1. Kaye, you are so right. Speaking a second language is an achievement. What language lesson “in the field” hasn’t started out of pure exasperation! If you want something badly enough, you will make yourself understood- bottle of water or bottle of wine. But just blurting it out is key and carrying on that desire is paramount
      So glad you stopped by! I absolutely love hearing your version of exasperation. Keep in touch.

  2. Favorite language learning moment: I was in Germany for a month and had been speaking English and German on and off. Although I wasn’t fluent in German, I decided that I wasn’t going to speak English at a cafe we were at in Baden-Baden (beautiful place to go visit BTW). I began to order and found that forcing my self to speak was helping me remember the vocabulary. I had managed to order and pay, and have a small conversation with the waitress…it was pretty awesome, that is, until she began to speak faster…I had to stop her and let her know I wasn’t fluent.

    1. Hey Alison,
      I think you got the point exactly. You deciding not to speak English put you in the learning mind frame. With this acknowledgement you conquered the first baby steps, which is really the hardest part. I LOVE STORIES LIKE THIS! Jump in to language and see what happens. Probably something. That is good. Bianca.

  3. Ha! My last trip to Italy was with my boyfriend at the time who spoke both French and a bit of Spanish, so Italian came very easy to him. But this also meant that he would do all the communicating, which pleased me just fine… But eventually I began thinking I should at least try. So one afternoon while sitting in a little pizza restaurant in Livorno, he had forgotten his wallet and had to run back to the hotel, I took the opportunity to practice my Italian. The BF was lactose intolerant, and I knew the trip was beginning to wear his whole digestive system down so I decided to order a pizza with olives and no cheese. I got a very strange look but off went the waiter. Unfortunately,olives is not ‘olio’… and when it arrived it was a very plain pizza covered in olive oil and nothing else… Needless to say, he ordered from then on. 🙂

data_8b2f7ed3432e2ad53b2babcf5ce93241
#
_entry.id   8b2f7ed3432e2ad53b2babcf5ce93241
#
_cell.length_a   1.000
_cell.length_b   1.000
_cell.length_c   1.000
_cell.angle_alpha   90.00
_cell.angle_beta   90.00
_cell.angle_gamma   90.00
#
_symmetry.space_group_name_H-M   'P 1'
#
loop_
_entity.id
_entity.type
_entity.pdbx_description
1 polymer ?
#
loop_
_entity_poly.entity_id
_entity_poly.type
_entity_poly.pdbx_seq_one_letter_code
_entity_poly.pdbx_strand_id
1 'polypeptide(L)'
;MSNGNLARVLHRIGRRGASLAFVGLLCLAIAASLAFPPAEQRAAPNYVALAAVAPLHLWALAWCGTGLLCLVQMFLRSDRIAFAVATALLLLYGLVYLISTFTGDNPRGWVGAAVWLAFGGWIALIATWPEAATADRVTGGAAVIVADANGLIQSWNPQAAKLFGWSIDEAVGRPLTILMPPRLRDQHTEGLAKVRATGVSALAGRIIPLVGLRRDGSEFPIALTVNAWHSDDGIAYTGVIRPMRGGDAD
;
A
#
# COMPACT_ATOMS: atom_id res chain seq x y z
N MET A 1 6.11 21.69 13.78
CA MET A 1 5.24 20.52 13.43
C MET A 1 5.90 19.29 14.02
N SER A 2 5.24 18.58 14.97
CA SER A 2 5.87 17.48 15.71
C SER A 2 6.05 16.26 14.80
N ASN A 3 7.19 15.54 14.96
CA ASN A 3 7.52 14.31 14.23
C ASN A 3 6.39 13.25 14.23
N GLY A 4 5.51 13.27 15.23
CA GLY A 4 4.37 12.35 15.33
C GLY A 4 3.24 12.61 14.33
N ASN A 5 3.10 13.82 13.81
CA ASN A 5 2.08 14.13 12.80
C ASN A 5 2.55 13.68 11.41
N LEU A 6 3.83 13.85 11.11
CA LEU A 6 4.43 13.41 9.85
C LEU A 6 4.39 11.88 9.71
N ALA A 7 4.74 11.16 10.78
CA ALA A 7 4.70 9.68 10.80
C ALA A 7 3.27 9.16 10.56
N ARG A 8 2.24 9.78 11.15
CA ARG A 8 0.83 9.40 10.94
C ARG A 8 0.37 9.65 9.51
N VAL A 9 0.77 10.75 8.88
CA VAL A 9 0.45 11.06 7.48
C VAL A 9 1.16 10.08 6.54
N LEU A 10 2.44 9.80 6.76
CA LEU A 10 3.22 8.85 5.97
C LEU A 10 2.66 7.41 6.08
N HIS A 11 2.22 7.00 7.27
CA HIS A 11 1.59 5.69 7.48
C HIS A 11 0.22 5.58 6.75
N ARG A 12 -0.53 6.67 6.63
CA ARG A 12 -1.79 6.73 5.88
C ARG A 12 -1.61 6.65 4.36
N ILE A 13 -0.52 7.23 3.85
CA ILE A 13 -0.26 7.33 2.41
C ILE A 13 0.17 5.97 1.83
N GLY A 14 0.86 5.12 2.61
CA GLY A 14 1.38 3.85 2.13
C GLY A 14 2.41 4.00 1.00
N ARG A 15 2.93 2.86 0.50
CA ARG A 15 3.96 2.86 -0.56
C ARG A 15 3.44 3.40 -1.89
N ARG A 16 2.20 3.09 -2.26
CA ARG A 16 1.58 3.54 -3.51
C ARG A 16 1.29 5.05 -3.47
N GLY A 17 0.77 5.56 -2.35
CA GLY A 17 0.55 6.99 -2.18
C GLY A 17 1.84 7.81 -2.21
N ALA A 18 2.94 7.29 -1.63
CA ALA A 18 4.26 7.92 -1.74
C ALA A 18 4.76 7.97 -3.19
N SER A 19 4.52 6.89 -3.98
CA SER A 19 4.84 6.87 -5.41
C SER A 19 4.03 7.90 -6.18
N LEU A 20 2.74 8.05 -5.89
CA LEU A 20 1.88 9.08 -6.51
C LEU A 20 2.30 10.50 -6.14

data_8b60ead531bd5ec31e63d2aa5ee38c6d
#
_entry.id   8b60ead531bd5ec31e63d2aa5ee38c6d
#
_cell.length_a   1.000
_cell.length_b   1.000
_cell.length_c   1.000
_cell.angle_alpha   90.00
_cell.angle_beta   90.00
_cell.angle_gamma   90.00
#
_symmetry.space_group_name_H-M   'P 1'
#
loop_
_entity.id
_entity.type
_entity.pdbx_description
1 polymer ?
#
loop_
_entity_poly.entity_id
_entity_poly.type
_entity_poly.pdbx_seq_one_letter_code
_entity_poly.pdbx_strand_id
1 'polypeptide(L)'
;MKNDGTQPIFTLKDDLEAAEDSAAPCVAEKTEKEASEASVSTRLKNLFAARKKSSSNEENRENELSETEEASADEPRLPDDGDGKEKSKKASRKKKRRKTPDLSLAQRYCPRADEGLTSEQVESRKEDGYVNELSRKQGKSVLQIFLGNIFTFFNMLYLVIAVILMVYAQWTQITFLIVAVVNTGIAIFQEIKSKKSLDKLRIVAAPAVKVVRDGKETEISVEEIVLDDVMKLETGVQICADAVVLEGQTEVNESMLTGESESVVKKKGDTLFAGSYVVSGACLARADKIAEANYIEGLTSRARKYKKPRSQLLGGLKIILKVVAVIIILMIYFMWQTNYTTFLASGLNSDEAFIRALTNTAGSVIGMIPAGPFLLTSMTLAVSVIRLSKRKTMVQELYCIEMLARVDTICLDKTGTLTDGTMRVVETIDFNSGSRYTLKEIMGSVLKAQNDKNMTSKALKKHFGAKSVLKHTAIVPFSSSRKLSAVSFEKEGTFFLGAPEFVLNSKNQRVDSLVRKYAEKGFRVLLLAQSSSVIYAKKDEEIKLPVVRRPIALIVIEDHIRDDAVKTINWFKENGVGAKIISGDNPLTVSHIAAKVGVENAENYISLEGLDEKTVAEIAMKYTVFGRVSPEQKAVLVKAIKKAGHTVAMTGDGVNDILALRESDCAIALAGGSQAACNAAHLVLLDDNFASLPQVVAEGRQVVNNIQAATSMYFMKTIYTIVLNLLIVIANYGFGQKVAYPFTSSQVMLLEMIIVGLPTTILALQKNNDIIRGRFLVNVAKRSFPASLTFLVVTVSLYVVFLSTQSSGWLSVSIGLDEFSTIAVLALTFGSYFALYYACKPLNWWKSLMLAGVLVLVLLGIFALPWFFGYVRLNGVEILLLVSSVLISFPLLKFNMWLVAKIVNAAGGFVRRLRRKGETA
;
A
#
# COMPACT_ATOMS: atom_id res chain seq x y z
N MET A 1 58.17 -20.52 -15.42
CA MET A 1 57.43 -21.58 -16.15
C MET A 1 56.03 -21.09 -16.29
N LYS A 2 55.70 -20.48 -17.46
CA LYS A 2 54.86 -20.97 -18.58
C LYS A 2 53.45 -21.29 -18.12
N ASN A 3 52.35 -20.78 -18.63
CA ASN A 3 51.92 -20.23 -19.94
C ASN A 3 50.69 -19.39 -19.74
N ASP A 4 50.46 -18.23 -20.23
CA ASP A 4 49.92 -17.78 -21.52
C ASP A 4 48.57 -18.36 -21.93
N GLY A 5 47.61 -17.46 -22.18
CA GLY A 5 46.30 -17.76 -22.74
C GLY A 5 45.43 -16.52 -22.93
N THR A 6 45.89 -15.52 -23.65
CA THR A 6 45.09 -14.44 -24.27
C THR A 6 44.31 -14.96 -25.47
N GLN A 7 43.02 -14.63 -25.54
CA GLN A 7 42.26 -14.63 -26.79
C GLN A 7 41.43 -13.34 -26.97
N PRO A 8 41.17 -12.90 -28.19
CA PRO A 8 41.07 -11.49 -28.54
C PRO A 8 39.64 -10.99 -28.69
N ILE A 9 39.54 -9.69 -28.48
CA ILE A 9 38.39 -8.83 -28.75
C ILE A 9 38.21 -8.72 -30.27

1. Michelle,
      That is a hilarious story! I can’t imagine what the pizzaiolo (pizza maker) was saying behind your back. Too funny. Another major gaff for pizza craziness is getting the word pepperoni mixed up. In English it means meat, in Italian it means bell peppers..so you can imagine the fights started by the tourists in the pizzerias!

      Thanks for the story. xx Bianca

  4. Great encouraging words to all those keen to learn this language. Italians appreciate more those people who have a go at the Italian language than those who expect to be understood in English. Well, wouldn’t you too? 🙂

  5. Immersion works because the best way to learn Italian is to hear it and practice speaking it every day in the context of your normal life. When people talk about immersion, what they really mean is learning by doing – to get away from an academic approach and live the language